SURREY — The Young People’s Opera Society of BC (YPOS) is entering its 10th year. Has it really been that many years already? Wow. The Society actually began because Patricia Dahlquist was constantly reminded by friends that she had this project in mind, and an opera for children to write. This Dahlquist opera, “The King Who Wouldn’t Sing,” with original score by George Austen, was performed at Surrey Arts Centre’s Main Stage. The next opera, “Spirit Moon,” was also an original work and centered on the time when B.C. officially became a province.
It takes a huge effort to write and score any musical piece. These efforts are good reasons why Dahlquist is a Surrey Civic Treasure. YPOS would not exist without her continuing dedication. And it hasn’t been an easy, successful road either. Against constant obstacles, Dahlquist remains enthusiastic: “This coming year, George and I are putting together a production team to film our second original opera, ‘Spirit Moon,’ which includes Surrey resident Angus Stuart, singer, educator and teacher, who directed the stage production in 2008.”
These people just don’t believe in the word “impossible.”
In the meantime, this dedicated group continues with live performances. Rehearsals and performances are at the cozy, useful Newton Cultural Centre. The next presentation is “Amahl and the Night Visitors,” and this is just the perfect time of year for this Christmas classic. This is the story of a poor crippled boy visited by the three kings on their way to see the baby Jesus. Yes, I know not everyone celebrates Christmas in our wonderfully rich and diverse cultures. But the story is heartwarming and magical.
This family-friendly, beautifully written classic, by Gian Carlo Menotti, unfolds at Newton Cultural Centre (13530 72nd Ave.) on Nov. 25, 26 and 27 under the baton of Dolores Scott, a respected teacher who lives in Surrey and is a member of the Arts Council of Surrey. Scott joined Young People’s Opera Society of BC as its new artistic director in 2015. Along with accompanist Joanne Sommer-Millar, Scott directs this cast of 27 in the society’s ninth production. Tickets are $20/$15 at the door and at Eventbright.com. For more details, email email@example.com or visit Facebook.com/yposbc.
Newton Cultural Centre is becoming a popular place for community theatre events. The “black box” studio theatre can be adapted for different performing groups, and is ideal for the newly minted Naked Stage Productions Society. This is a “readers theatre” company, and its first effort, “Any Wednesday,” was a surprising success. There are no costumes, sets, props or blocking (that’s where the director tells the actors where to move on the stage). The actors are all seated, and read from scripts. Not only does this presentation keeps costs down, it requires fewer rehearsals and thus is very affordable. And it works.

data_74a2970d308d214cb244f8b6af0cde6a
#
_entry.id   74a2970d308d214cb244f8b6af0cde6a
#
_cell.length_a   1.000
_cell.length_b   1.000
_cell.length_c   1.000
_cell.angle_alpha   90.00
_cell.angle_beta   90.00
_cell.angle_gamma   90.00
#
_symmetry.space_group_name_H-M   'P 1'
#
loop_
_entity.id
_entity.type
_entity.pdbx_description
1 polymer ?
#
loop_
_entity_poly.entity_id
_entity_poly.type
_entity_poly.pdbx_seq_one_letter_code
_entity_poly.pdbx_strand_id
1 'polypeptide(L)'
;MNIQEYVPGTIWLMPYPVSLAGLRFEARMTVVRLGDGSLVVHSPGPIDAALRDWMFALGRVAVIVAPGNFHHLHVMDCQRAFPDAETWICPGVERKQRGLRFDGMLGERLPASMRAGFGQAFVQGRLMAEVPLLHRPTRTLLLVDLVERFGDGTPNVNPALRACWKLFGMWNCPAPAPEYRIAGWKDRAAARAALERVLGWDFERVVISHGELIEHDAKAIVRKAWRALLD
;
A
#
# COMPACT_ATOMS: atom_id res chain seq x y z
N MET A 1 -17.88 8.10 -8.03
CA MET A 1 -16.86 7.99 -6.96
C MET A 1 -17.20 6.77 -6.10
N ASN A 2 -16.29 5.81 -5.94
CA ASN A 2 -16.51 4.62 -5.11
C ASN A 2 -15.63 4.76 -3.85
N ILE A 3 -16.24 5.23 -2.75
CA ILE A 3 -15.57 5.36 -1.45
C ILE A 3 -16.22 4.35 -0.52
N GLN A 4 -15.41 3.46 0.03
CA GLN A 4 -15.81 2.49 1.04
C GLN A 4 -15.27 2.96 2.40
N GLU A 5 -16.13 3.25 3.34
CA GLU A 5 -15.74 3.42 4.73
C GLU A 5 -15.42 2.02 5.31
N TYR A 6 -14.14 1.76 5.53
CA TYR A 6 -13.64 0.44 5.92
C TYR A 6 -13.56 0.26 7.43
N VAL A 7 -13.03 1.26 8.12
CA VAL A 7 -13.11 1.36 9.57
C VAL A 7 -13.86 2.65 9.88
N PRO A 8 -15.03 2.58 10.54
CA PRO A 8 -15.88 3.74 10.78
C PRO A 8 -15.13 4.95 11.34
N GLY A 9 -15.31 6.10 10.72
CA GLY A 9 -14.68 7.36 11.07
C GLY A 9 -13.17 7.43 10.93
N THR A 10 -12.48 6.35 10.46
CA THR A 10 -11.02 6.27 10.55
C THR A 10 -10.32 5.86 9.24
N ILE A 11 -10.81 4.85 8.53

Next up for Naked Stage is Neil Simon’s “Barefoot in the Park” this Friday and Saturday evening (Nov. 18-19, 7:30 p.m. show times) and also on Sunday, Nov. 20 starting at 2 p.m. This romantic comedy featured Robert Redford in its Broadway debut in 1963. It was a smash hit and ran for more than 1,500 performances. I bet the actors really knew their lines by the end of that run!
Naked Stage does not have Robert Redford but does have a delightful cast. Croy Jenkins returns for his second performance with Naked Stage and, once again, gets the girl. Tracey Carlson, a newcomer to the stage, and acting, went to a performance of “Any Wednesday” in September and thought she could do this type of stage production. Yep, she can.
Lyn Verra Lay, Neil Olson and Andy Whitmore complete the cast. It’s a fun concept, and judging by the first presentation, you will be totally entertained. The theatre’s portable seating isn’t the comfiest, so do feel free to bring your own tush cush. Tickets are available at Brownpapertickets.com/event/2698127 and at the door.
One more little addendum I forget last week: The FVGSS production of the panto “Pinocchio” opens this week at Surrey Arts Centre’s Main Stage. What I forgot to mention is that FVGSS collects new toys for the Surrey Christmas Bureau. This is a lovely way to celebrate the season. Bring along a toy to the show; a donation box is in the lobby. This show looks to be a real winner, and weekend matinees are perfect for family outings. After all, ’tis the season for family, music and magical moments.